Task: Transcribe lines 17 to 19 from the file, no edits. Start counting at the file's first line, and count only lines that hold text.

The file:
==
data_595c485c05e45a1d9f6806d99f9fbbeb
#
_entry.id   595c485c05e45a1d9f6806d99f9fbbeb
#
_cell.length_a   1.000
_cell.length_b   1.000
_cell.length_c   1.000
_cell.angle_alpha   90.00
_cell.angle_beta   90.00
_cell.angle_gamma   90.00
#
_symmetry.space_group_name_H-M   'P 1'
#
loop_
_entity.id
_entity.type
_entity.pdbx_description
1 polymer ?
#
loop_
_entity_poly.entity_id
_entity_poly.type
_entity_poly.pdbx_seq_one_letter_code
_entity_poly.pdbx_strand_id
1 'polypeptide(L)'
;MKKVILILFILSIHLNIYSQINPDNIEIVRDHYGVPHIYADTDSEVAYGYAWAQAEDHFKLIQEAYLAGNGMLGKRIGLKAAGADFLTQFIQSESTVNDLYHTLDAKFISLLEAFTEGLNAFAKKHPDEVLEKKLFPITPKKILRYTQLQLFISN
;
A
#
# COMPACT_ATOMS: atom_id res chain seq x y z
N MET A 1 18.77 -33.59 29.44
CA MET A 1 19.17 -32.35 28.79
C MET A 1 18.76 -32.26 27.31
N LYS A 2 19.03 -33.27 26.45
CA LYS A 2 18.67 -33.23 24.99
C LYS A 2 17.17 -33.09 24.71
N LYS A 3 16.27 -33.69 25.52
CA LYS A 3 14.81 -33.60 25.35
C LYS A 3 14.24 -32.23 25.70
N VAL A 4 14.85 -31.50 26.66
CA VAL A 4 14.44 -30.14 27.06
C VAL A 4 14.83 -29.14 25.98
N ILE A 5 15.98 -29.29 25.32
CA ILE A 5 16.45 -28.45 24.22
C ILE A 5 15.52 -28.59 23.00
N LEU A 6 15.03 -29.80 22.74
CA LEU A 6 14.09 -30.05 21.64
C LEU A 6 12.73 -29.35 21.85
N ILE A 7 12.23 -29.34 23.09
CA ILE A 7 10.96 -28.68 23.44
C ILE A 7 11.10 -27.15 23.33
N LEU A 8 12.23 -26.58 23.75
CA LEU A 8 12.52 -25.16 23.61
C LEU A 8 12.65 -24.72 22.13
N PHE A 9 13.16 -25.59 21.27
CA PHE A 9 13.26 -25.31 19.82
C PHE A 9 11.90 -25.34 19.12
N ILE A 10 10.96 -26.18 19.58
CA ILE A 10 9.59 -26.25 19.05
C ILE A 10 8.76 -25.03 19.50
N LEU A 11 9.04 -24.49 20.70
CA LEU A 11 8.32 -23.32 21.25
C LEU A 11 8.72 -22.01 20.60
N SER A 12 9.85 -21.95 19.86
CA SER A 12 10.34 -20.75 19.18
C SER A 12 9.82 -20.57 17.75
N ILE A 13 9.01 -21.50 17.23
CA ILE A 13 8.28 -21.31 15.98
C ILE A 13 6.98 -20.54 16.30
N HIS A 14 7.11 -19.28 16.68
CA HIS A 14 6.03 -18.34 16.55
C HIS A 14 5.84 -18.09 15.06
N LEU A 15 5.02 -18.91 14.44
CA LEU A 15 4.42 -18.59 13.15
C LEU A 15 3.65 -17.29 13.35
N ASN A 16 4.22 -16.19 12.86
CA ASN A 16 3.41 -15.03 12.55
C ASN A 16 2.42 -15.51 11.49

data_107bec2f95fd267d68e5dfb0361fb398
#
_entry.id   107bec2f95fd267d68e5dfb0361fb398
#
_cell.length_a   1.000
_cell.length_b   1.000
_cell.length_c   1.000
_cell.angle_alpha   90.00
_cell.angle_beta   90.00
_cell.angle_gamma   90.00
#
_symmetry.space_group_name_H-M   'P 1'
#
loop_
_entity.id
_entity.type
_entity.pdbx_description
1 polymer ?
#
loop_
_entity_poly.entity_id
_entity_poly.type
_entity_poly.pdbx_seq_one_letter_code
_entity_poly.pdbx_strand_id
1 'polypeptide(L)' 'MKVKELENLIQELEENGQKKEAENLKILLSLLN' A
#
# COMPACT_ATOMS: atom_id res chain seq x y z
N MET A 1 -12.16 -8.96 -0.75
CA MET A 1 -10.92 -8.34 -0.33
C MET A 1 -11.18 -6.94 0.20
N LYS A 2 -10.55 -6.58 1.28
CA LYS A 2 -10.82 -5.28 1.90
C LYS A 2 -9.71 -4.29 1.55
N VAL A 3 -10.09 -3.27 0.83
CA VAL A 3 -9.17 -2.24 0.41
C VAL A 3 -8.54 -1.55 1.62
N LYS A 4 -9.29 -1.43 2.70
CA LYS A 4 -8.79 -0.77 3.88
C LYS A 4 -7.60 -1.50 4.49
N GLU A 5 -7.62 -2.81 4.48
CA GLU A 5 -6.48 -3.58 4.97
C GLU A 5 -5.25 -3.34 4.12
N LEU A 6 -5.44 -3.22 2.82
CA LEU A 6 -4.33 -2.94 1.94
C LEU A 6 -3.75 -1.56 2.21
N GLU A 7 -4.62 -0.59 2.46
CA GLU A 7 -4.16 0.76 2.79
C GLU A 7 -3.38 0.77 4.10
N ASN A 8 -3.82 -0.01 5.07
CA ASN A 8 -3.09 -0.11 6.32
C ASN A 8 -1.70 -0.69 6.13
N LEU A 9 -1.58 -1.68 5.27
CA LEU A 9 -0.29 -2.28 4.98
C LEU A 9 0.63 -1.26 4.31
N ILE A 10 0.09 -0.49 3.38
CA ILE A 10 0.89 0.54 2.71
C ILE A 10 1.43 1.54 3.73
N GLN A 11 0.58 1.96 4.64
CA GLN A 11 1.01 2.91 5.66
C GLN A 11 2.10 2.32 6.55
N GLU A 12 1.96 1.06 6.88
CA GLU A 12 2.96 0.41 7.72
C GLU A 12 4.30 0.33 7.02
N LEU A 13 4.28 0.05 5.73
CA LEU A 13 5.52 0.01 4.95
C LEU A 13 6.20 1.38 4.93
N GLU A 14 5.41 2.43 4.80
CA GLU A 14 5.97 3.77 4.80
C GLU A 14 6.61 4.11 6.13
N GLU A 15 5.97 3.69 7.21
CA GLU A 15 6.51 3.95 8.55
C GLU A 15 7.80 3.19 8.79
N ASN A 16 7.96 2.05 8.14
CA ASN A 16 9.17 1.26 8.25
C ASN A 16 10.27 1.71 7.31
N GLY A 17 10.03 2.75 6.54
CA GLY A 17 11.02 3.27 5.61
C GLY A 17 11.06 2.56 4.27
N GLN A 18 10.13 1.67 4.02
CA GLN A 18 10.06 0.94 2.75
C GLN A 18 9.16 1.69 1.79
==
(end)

_entity.pdbx_description
1 polymer ?
#